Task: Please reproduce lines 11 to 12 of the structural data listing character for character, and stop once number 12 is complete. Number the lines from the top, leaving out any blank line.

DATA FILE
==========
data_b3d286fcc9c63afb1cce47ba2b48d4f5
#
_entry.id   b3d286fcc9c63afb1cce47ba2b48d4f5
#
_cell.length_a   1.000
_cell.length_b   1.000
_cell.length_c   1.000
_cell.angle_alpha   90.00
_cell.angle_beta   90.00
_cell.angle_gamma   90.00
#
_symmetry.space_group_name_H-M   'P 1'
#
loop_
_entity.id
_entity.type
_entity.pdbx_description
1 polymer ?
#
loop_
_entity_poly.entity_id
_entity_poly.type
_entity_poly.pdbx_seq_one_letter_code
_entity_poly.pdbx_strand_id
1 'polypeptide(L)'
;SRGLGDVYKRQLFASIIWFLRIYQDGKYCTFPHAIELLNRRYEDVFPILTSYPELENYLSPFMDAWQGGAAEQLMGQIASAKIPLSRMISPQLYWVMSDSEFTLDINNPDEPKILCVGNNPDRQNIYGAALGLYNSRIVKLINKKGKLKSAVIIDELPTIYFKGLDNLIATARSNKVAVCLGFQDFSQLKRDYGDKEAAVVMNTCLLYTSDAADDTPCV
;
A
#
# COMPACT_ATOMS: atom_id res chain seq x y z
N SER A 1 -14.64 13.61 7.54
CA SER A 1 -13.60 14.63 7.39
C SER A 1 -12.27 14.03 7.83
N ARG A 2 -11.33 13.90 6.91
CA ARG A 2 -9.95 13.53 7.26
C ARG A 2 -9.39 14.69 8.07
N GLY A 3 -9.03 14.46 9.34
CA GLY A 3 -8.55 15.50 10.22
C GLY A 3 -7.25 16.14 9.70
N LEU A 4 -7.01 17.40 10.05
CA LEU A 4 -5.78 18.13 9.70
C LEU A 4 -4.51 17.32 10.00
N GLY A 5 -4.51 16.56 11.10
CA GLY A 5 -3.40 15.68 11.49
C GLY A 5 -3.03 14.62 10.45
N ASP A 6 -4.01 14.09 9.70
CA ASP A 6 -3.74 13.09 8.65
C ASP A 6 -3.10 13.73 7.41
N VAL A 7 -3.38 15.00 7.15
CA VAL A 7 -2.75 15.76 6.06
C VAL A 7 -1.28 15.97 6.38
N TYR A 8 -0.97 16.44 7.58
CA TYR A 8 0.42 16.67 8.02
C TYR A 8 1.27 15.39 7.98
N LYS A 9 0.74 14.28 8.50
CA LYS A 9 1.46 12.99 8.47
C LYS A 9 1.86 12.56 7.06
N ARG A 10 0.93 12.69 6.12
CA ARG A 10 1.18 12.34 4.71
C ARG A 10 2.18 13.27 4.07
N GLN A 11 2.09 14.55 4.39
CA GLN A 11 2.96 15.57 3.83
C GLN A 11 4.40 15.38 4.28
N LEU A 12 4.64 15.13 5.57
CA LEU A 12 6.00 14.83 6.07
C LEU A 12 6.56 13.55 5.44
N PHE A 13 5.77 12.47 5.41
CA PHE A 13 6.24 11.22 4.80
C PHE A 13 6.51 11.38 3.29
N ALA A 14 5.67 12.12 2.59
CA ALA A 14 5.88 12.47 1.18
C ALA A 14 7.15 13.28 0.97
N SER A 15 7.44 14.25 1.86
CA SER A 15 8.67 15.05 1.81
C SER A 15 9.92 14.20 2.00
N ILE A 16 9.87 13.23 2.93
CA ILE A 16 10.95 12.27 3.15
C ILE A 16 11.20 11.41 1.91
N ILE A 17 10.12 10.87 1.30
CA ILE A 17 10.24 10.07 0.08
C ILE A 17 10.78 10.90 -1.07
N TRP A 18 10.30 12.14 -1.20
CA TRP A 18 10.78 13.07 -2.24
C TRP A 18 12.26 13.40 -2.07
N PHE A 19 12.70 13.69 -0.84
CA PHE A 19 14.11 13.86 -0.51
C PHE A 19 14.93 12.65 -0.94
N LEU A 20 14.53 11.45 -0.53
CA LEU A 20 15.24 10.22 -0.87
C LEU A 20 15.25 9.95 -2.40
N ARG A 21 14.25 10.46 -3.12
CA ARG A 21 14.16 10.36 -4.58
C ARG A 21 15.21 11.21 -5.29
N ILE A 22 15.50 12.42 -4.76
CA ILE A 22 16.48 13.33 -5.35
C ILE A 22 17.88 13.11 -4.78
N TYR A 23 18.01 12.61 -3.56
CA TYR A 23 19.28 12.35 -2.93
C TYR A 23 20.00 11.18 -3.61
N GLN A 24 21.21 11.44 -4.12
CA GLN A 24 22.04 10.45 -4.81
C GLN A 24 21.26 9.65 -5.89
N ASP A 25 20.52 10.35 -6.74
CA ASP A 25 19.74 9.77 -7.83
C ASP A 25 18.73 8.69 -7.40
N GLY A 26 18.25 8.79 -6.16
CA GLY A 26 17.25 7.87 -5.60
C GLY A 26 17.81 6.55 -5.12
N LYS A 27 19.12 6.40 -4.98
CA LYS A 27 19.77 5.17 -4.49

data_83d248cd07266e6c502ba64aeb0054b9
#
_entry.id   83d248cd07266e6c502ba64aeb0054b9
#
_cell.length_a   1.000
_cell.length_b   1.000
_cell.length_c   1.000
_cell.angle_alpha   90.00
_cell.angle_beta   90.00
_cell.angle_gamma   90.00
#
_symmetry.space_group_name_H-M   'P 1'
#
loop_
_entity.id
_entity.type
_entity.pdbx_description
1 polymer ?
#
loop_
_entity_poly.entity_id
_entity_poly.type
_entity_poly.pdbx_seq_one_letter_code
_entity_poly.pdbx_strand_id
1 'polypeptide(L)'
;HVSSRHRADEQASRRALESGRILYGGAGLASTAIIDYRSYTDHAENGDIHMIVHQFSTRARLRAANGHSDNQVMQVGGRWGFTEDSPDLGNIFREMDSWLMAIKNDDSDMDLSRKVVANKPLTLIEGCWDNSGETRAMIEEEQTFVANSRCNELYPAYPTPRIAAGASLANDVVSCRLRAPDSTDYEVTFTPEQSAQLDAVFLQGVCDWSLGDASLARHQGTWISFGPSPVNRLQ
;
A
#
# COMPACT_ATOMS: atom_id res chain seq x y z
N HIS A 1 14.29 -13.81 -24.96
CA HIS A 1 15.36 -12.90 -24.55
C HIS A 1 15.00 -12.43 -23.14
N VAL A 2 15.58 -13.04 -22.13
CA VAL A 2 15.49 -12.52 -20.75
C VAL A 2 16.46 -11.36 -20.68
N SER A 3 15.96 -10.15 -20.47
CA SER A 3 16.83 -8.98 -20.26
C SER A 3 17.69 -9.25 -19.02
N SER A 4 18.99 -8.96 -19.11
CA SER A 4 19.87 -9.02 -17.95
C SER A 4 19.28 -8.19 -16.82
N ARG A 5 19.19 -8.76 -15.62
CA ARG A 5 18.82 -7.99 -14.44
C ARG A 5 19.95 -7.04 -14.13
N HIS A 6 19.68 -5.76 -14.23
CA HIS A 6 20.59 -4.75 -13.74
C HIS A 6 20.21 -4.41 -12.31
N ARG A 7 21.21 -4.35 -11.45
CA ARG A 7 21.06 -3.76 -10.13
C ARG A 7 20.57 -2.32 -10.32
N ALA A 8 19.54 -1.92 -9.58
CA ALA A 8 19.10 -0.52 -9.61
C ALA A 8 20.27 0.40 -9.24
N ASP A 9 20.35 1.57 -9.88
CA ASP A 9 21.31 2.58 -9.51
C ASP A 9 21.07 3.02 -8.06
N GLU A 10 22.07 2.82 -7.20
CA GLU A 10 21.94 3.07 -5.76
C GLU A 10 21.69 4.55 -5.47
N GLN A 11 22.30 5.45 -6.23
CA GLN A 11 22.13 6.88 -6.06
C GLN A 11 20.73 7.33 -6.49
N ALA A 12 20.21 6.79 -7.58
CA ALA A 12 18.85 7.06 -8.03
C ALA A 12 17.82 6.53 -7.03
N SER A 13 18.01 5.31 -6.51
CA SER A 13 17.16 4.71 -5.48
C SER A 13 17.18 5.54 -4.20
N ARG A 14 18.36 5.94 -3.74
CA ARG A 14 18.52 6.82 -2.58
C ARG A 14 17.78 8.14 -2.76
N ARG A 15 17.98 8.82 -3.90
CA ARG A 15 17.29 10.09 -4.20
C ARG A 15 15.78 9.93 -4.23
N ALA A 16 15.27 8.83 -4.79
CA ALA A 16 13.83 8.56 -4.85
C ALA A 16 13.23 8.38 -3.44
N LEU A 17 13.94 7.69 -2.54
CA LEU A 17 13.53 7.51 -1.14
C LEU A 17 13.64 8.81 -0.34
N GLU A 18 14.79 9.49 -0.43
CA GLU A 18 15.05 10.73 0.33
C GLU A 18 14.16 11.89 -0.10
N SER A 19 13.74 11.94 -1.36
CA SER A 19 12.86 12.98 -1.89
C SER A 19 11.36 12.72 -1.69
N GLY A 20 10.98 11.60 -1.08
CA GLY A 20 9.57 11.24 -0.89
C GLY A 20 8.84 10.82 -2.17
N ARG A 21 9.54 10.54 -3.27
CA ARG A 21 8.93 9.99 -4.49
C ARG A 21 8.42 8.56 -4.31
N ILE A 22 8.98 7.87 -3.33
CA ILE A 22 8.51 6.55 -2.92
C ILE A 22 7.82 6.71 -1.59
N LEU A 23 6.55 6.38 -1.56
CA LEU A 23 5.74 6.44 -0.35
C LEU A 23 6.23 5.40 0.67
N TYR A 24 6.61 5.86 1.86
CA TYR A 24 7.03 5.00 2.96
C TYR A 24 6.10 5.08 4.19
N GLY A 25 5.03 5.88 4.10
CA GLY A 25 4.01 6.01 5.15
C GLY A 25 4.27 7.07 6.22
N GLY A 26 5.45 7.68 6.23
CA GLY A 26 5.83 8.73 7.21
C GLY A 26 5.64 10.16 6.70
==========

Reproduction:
#
_symmetry.space_group_name_H-M   'P 1'